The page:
A transparent barrier system designed by an engineer at the US Department of Energy’s Sandia National Laboratories might one day help protect VIPs from would-be assassins, police from rioters, and crowds from bomb shrapnel.
Keith Snyder of Sandia’s Test Equipment Design Department originally designed the system as an inexpensive alternative to surrounding a large rotating centrifuge with concrete, steel, and soil to protect workers from flying machine debris in the unlikely event of an accident.
Snyder combined several commercially available products into a unique shielding system that is far less expensive and quicker to build than the 4-foot-thick concrete walls or underground bunkers normally relied on for safety containment of heavy rotating machinery.
The barrier system includes sheets of polycarbonate glazed into frames made from Unistrut (commercially available pre-drilled steel bracings that fit together like pieces of meccano).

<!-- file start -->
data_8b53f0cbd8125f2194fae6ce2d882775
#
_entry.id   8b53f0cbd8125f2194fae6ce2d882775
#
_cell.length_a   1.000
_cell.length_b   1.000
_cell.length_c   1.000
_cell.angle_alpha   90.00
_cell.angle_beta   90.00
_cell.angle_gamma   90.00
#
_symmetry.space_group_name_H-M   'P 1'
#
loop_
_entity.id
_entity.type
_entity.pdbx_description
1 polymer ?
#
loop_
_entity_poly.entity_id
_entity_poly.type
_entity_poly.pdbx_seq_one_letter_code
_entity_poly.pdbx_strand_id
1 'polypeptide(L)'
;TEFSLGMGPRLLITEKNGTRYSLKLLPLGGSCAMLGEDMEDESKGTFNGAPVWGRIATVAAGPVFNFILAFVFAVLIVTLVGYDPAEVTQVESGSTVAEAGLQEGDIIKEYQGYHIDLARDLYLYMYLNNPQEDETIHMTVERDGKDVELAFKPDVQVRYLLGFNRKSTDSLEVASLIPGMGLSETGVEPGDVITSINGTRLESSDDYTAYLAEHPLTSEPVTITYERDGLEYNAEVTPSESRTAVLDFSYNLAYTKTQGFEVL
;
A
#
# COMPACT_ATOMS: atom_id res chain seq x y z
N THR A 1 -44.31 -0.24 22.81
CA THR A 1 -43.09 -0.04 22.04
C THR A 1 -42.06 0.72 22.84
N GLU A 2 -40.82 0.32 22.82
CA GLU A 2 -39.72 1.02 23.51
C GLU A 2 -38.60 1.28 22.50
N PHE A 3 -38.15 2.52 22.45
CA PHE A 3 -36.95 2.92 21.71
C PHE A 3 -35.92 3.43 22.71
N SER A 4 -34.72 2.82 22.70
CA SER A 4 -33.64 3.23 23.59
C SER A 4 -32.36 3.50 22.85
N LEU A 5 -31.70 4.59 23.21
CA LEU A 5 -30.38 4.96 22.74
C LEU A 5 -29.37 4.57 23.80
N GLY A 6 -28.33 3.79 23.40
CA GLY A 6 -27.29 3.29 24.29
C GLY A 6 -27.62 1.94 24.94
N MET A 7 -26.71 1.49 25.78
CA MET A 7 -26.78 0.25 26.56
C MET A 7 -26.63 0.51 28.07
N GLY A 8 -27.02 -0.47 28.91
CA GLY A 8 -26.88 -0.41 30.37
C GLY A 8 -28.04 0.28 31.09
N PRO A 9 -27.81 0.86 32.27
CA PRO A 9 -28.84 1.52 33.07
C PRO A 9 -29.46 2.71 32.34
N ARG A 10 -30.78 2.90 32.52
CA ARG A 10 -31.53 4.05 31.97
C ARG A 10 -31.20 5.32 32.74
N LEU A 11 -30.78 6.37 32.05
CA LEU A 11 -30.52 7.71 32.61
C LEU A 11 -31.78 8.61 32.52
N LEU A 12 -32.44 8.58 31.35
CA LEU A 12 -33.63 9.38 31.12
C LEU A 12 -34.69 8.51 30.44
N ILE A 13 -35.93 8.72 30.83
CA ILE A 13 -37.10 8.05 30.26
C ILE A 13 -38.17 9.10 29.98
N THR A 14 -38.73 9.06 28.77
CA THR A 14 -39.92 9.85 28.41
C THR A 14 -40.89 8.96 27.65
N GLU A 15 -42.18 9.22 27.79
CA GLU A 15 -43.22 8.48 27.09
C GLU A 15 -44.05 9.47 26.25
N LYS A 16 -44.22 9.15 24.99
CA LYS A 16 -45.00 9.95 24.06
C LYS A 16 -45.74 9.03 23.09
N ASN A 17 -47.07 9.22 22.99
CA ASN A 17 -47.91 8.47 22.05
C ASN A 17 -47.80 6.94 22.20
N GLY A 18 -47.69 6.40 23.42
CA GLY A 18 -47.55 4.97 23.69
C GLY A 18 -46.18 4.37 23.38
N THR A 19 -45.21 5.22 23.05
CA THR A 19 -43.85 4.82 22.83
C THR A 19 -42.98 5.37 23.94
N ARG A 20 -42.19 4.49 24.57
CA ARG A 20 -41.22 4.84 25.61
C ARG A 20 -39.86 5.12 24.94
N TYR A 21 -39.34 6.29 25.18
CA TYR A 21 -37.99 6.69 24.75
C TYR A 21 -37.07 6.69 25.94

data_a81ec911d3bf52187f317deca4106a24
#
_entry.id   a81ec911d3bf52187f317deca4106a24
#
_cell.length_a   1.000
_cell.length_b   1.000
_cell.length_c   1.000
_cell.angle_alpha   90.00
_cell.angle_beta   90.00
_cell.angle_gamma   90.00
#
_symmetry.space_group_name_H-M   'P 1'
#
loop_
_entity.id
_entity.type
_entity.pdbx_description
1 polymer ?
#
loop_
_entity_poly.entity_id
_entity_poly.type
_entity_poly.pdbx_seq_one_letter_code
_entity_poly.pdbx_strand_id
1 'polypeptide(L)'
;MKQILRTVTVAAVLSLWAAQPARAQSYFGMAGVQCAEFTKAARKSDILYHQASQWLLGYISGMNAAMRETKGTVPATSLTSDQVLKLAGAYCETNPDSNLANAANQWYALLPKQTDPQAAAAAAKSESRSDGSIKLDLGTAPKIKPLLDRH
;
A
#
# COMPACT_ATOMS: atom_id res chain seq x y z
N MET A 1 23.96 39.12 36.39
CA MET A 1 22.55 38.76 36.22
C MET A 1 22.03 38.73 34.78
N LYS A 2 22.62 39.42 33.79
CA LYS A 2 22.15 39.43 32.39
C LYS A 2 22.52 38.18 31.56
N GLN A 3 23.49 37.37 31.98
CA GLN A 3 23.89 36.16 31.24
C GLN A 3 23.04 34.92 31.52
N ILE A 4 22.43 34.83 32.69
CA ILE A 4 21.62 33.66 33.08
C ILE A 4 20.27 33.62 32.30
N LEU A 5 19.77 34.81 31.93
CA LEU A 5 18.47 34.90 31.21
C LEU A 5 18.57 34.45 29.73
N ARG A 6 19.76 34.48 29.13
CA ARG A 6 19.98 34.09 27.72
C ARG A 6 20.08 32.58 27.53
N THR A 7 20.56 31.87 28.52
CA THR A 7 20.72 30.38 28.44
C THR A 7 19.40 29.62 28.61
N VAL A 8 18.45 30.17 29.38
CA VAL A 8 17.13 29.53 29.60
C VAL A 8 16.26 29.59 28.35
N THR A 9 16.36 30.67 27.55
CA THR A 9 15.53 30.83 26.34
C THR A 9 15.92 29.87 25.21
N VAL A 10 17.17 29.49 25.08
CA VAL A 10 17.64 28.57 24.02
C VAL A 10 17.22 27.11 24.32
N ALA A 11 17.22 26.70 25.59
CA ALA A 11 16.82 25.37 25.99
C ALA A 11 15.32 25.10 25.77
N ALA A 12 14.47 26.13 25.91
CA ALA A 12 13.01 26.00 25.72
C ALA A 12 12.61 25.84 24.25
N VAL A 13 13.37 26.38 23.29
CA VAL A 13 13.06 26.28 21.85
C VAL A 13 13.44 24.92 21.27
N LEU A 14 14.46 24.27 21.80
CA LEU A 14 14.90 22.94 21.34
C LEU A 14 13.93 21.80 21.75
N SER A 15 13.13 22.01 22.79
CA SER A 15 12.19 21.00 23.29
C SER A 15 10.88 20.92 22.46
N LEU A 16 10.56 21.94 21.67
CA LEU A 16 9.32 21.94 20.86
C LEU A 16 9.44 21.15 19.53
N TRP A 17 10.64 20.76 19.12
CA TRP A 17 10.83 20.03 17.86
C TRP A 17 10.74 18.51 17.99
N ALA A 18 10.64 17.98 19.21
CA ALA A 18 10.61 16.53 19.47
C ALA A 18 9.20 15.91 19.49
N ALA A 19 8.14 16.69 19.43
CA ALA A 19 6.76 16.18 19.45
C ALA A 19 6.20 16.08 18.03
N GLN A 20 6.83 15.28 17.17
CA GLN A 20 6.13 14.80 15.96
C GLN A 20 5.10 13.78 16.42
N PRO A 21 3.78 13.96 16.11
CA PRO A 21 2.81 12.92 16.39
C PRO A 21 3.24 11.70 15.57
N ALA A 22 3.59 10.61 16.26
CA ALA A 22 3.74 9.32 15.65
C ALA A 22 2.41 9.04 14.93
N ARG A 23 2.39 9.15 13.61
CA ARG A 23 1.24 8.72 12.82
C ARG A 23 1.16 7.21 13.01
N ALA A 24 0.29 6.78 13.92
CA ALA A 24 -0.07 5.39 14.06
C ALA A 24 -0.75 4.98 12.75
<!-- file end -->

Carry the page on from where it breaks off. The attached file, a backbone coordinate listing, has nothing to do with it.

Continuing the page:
To make sure the barrier could contain whatever was flung at it, Snyder took it to the Southwest Research Institute in San Antonio, Texas where it was subjected to a series of projectile impact tests.
Sandia recently received a US patent on the modular barrier system for both machine-containment and security applications. Snyder says he’d be interested in sharing the barrier design and performing testing to make the system available for public use, should the need arise.